Fistula Hospital

Today we toured the Fistula Hospital in Addis Ababa, where we had a guided tour given by Ruth Kennedy. She told us about Drs. Reginald and Catherine Hamlin, both gynecologists/obstetricians, who came to Ethiopia in 1959 and were pioneers in performing surgery for women suffering from obstetric fistulas. Dr. Catherine, now a widow, and 83 years old, still performs surgeries with a steady hand, and extends compassion to these girls—she touches, she hugs, she nurses, she bathes, and then she operates. She personifies being the hands and feet of Jesus.

A fistula is caused by unrelieved, prolonged and obstructed labor so that the constant pressure of the baby’s head pressing against the mother’s pelvis causes tissue to die, leaving a hole, or fistula, through which body wastes leak out uncontrollably. These women—many of them very young girls—have been raped or forced into early marriage, and are scarred physically and emotionally. None of them can escape from themselves; they are imprisoned in bodies full of hurts and smells, an offense to those around them and to each other. Some older women have suffered for 40 years. The hardships they have endured cannot be imagined. Yet, the girls we saw were cheerful and friendly and full of smiles, and gave us the traditional Ethiopian kiss or handshake. It is impossible to express the admiration our team felt for these girls. They come from all over Ethiopia, and even from neighboring African countries, and the hospital does not turn anyone away. One 18-year-old son from a remote village carried his mother for hundreds of miles, with her body wastes leaking down his back, to bring her to this hospital.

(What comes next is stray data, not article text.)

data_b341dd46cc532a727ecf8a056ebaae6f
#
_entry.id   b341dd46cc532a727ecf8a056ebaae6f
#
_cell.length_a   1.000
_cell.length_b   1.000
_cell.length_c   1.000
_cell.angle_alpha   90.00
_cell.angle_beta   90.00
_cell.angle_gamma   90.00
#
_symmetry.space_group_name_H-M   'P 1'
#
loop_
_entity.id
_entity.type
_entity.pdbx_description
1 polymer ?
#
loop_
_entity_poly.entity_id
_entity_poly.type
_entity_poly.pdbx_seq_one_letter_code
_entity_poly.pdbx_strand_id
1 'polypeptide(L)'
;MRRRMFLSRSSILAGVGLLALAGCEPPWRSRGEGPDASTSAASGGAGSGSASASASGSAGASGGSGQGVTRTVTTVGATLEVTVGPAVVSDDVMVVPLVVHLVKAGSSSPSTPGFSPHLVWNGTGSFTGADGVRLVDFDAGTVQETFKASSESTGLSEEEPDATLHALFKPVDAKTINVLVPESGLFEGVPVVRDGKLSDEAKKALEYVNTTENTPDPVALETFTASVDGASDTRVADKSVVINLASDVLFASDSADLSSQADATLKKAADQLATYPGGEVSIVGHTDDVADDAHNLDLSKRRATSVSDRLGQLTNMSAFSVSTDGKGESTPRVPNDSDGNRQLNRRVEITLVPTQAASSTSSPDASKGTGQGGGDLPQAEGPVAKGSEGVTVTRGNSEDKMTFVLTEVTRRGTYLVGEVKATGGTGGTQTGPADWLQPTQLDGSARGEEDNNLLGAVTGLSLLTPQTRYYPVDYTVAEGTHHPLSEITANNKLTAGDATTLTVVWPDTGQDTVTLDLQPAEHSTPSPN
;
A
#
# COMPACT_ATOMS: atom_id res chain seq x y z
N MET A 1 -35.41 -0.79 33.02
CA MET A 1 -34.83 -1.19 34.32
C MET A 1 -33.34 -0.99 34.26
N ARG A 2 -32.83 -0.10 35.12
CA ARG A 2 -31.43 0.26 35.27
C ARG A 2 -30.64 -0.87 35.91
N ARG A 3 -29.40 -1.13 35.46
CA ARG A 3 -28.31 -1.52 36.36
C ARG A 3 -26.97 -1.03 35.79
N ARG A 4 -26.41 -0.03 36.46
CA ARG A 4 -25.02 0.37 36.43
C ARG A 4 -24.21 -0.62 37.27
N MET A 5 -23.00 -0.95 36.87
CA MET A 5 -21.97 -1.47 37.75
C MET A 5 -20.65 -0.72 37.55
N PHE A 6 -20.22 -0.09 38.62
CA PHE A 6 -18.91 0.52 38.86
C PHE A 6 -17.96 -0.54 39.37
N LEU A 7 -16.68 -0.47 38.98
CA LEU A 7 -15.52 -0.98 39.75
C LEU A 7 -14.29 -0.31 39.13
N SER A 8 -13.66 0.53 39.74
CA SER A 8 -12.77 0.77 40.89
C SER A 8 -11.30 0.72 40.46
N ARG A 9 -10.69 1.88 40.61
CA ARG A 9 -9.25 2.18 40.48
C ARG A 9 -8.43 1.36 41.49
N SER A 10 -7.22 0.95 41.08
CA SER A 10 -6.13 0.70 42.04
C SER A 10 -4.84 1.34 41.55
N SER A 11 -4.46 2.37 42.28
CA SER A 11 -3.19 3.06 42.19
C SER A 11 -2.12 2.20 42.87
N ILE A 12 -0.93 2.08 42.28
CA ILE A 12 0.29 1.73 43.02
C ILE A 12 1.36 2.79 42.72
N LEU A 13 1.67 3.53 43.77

After surgery, all women discharged from the hospital are given a card with their medical and social history, and information about potential pregnancies. Better yet, they are given hope for the future. One of the hospital’s mottoes is, “May today’s children not know today’s sorrow, as together we build for them a kinder tomorrow.”